Professionals advise the Community on preventing elder fraud
September 2, 2016
Gila River Indian News
Fraud can be a frightening experience for anyone and it can take a lot of time and effort to clear things up with the banks, credit card companies and the authorities.
It’s a crime we don’t think can happen to us, but it is a good subject to be aware of, especially among the elderly.
The Gila River Indian Community Caregivers Program, the Tribal Per Capita Office and the Arizona Attorney Generals Office discussed the issue of elder fraud during a presentation held at the District 6 Elderly Center on Aug. 12.
Caregiver Coordinator Mario Torres said that it is important for the elders to know about what kinds of measures are being taken to prevent elderly fraud.
Betty Delano, who was also on hand, with the Arizona Attorney General’s Office said that her department provides outreach to the elderly on fraud awareness.
Recently, there has been an increase in businesses that offer easy-to-use paycards to patrons.
“We have had a few families who are concerned about their elderly members going to [these] one-stop check cashing places located off of the Community,” said Torres.
District 7 Elderly Liaison Caseworker Mary Kris Kyyitan said that one of her elderly clients, who didn’t have a bank account was using a paycard service that charged hefty fees for using the service.
The concern is that elders may not be aware of the high fees when they sign up for a paycard, which can lead to not having enough funds to buy essential goods.
Paycards function like a debit or credit card and are mainly used by individuals who do not have a bank account.
The paycard can be reloaded at any time through the routing of funds from an employer or other sources of income like a social security or per capita check.
From service to service the monthly maintenance fees and usage fees vary on what is charged to the balance of the card.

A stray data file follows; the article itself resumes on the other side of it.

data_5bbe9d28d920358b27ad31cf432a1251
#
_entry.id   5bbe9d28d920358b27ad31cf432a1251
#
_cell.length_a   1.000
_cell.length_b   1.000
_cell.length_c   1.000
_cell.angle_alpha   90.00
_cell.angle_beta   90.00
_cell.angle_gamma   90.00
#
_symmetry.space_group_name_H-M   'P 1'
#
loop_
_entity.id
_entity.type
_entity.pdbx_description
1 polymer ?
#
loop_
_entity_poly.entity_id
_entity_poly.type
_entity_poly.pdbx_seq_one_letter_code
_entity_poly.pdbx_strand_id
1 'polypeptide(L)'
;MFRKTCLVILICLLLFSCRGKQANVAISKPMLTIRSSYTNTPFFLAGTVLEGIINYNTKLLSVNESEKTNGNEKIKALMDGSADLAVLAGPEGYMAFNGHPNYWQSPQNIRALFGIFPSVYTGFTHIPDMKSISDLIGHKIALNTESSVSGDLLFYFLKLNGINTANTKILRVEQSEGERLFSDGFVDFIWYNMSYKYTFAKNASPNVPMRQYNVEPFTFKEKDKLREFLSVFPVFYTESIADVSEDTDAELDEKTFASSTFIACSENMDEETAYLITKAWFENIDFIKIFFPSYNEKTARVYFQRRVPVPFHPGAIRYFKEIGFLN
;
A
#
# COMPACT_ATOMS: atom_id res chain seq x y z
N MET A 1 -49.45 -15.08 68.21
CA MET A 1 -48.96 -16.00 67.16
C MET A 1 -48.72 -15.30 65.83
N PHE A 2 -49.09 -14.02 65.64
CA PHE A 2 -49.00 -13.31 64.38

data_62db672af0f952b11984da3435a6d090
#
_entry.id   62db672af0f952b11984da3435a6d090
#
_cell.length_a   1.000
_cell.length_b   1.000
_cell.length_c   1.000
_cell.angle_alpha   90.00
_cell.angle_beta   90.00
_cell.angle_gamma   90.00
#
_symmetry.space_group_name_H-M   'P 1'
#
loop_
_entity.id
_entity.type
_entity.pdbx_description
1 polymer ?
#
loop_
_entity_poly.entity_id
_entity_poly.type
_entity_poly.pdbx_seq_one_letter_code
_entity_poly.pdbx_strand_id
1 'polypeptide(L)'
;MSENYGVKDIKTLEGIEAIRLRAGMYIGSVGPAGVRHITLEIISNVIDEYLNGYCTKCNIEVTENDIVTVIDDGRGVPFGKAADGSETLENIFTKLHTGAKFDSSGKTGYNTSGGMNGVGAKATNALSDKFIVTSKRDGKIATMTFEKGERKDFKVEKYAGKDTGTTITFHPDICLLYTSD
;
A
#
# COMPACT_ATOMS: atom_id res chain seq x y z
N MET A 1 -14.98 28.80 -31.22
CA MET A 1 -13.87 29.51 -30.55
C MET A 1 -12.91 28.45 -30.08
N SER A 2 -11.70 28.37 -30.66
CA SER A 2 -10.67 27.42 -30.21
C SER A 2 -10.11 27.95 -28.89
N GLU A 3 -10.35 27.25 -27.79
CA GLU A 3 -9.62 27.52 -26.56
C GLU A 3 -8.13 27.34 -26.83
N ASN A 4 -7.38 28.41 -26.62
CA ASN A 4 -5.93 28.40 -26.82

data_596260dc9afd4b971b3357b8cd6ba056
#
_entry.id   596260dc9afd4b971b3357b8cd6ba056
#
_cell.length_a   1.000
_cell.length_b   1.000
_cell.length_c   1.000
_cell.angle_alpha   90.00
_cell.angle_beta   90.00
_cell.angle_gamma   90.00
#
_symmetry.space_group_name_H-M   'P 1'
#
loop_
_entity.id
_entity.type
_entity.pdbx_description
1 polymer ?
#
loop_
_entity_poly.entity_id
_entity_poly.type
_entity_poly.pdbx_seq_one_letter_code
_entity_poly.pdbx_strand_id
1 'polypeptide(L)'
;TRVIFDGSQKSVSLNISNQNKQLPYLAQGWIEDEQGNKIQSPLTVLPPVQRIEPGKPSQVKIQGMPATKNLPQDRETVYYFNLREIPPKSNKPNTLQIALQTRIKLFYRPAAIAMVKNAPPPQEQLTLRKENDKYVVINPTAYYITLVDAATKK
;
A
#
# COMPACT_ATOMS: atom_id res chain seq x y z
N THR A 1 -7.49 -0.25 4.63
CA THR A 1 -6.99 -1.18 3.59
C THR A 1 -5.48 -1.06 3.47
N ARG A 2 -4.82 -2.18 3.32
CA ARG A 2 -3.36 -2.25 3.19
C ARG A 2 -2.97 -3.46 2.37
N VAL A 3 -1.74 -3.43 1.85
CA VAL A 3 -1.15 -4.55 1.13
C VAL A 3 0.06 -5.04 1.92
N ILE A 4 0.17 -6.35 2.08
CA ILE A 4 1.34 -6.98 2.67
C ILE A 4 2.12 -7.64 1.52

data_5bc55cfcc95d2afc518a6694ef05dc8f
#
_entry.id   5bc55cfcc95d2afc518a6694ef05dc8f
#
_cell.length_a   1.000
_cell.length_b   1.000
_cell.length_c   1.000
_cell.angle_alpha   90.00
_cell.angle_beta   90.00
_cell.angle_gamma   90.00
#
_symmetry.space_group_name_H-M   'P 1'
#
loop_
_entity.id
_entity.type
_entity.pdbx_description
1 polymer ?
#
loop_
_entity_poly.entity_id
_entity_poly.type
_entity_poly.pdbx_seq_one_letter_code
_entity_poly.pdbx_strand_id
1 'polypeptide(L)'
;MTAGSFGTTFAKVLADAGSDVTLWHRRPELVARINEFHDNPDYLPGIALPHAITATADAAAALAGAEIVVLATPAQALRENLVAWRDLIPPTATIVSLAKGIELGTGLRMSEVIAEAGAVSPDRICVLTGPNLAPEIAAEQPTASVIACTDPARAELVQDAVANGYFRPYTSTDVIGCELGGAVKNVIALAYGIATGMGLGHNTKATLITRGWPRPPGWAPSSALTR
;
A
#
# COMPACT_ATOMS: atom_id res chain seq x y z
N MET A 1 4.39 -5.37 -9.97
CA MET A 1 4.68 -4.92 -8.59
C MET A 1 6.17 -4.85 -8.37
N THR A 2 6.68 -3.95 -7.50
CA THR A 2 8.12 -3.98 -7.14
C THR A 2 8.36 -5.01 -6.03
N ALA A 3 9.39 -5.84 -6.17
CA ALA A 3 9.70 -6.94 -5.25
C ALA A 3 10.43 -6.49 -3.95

“We want to make sure [you] are not taken advantage of and that we have taken steps and measures to prevent it from happening to [you],” said Kyyitan. “Hopefully you can let people know about [this], because there may be more people out there that are using [this] service.”
Joanne Miles-Long, a Supervisor with the Tribal Per Capita Office was discussed ways to prevent fraudulent acts from happening to elders who receive per capita payments.
“It’s a source of income for [us] and could be subject to fraud and abuse if we are not careful about how we handle it,” said Miles-Long. “Keep [your] address and phone number updated…because [that] information will come into our database to ensure that your check is going to the correct address.”
Instead of being mailed a per capita check there are other alternatives for elders to get their per capita check.
The options include picking it up in person, having it direct deposited into a bank account or receive a Bank of America paycard.
She said using the Bank of America paycard involves minimal fees and there is more security that other companies don’t offer.
More recently, fraud has gone beyond the physical means of stealing, because many scammers have turned to doing their business online to prey on the elderly.
Delano said a growing trend many criminals will turn to is soliciting goods and services through phishing scams and pretending to be family members, charities and lottery drawings.
These types of scams appear in the form of an advertisement or email asking for bank account numbers and Social Security Numbers in order to lure people into giving financial information away.
Miles-Long said, “In this day and age, emails can contain malware or computer viruses that could retrieve information unknowingly from the person infected.”
Torres said, “Some situations that involve elders arise from when family members steal from their elderly relative.”
Check fraud, stolen property and identity are serious crimes with severe consequences.
He said the moral of the story is to use common sense and to be very aware of who has access to your information.
Delano said, “The general rule about fraud is the old adage, ‘If its too good to be true, it probably is.’”